FIRE COLLECTIVE BARGAINING AGREEMENT APPROVED
The Fort Worth City Council put its stamp of approval on a new collective bargaining agreement (CBA) between the City of Fort Worth and its fire department during Tuesday’s city council meeting.
The new agreement will become effective July 1 and run through Sept. 30 of 2022, with an evergreen period extending to Sept. 30 of 2023.
“I feel comfortable with the contract we have negotiated with the city,” International Association of Fire Fighters Local 440 President Michael Glynn said. “While it took since October of 2017 to come to an agreement, I will say we moved a lot of mountains, jumped a lot of hurdles, and we worked well together, I believe.”
City Manager David Cooke said among the key accomplishments of the agreement are fair and competitive compensation to fire fighters, which will also allow the department to effectively recruit and retain members, along with maintaining the appropriate management rights of Chief Jim Davis. He added it will result in an increase in department professionalism by allowing firefighters to receive various incentives for special duty assignments and the attainment of educational or fire certifications.
Also, the added flexibility in staffing increases time that an apparatus can be staffed with three persons from four to five hours and in additional situations.
Highlights of the new CBA include:
*Voluntary constant staffing overtime will only be paid 1.5 times premium if a member exceeds 106 hours in 14-day pay cycle.
*Vacation leave counts as hours worked for purposes of calculating overtime.
*Pay cycle changed from 28 days to 14 days.
*Assumes cost/savings will be net neutral but will be dependent upon behavior and management practices.
*Firefighters will be ineligible to work overtime for 30 days after using 60 hours of sick or family leave during preceding 180-day period for staff firefighters (i.e. 40-hour work week).
*Firefighters will be ineligible to work overtime for 30 days after using 96 hours of sick or family leave during preceding 180-day period for firefighters in operation (i.e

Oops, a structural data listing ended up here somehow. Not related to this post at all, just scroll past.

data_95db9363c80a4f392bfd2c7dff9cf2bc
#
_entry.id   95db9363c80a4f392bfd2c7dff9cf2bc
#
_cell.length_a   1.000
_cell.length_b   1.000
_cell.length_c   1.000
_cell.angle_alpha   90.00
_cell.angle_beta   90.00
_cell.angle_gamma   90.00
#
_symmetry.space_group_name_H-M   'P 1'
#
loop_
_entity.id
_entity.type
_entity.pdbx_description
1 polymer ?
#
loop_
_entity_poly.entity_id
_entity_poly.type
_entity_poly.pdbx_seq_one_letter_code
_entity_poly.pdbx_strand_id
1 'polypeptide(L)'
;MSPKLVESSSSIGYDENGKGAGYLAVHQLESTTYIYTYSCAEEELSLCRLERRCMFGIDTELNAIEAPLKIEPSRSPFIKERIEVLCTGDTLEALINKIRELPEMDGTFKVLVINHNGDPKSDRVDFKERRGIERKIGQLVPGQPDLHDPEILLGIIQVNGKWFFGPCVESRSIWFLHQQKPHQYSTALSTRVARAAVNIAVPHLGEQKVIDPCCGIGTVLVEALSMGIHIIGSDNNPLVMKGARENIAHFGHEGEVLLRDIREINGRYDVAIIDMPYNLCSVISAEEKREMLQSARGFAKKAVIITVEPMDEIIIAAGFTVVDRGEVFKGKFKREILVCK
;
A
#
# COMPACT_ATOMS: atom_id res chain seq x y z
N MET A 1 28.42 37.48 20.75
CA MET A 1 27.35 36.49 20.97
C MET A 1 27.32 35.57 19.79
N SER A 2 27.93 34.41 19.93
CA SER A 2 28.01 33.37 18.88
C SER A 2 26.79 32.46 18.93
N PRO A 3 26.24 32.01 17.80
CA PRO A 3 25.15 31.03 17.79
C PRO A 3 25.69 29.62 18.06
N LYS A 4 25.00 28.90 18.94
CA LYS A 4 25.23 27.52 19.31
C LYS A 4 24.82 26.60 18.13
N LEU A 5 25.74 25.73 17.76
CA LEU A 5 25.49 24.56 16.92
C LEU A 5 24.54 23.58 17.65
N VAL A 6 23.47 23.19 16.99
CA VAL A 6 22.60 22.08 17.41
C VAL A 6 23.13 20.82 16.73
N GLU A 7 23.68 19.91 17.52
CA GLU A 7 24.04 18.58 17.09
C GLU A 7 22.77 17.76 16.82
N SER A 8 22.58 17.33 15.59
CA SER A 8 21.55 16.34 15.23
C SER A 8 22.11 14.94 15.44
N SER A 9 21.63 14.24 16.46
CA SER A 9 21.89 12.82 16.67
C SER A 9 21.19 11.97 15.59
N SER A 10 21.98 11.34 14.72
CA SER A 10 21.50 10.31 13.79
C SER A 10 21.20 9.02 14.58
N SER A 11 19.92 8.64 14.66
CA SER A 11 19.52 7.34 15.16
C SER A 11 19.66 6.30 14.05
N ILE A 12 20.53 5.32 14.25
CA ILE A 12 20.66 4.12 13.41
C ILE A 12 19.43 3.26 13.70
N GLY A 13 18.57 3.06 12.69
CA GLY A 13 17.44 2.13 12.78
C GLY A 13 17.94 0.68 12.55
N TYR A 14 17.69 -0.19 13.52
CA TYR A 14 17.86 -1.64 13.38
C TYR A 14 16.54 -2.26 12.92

56 hour work week).
*Sick and family leave will not count as hours worked for purposes of calculating overtime.
*Removed cumbersome documentation review processes for sick and family leave.
Implemented for firefighters, recruits, pre-Medicare retirees, future retirees, eligible spouses, and eligible dependents.
The pension was maintained as an issue handled outside of the CBA.
*Acknowledges recent changes and intent to avoid future changes until conclusion of risk-sharing contribution increases (earliest date expected fiscal year 2023).
*Preserves the right to make earlier changes if necessary, but provides for a notice of 180 days and opportunity for input.
*FY19-20, effective Oct. 1, 3% across the board, plus annual steps.
*FY20-21, effective Oct. 1, 2020, 4% across the board, plus annual steps.
*FY21-22, effective Oct. 1, 2021, 4% across the board, plus annual steps.
*Fiscal year 2018-2019 pay increases (2% across the board) are effective for the first full pay period in July, which begins on the 6th.
*No retroactive pay.
*Ordinances will be rescinded with incentive pays now incorporated into the CBA.
*Changed to percentage of pay.
*New EMT basic assignment pay of $78 per month added. All fire fighters qualify and annual cost is $759,200.
*New agreement permits regular past practices to serve as policy if no written policy is
*Allows unilateral changes by the city for specific management rights.
*Fire department management agreed to place departmental rules in an easily
accessible location and format on department intranet.
Sixty-day reopeners allowed for changes to the city’s leave structure, and changes to the promotional process for battalion chiefs.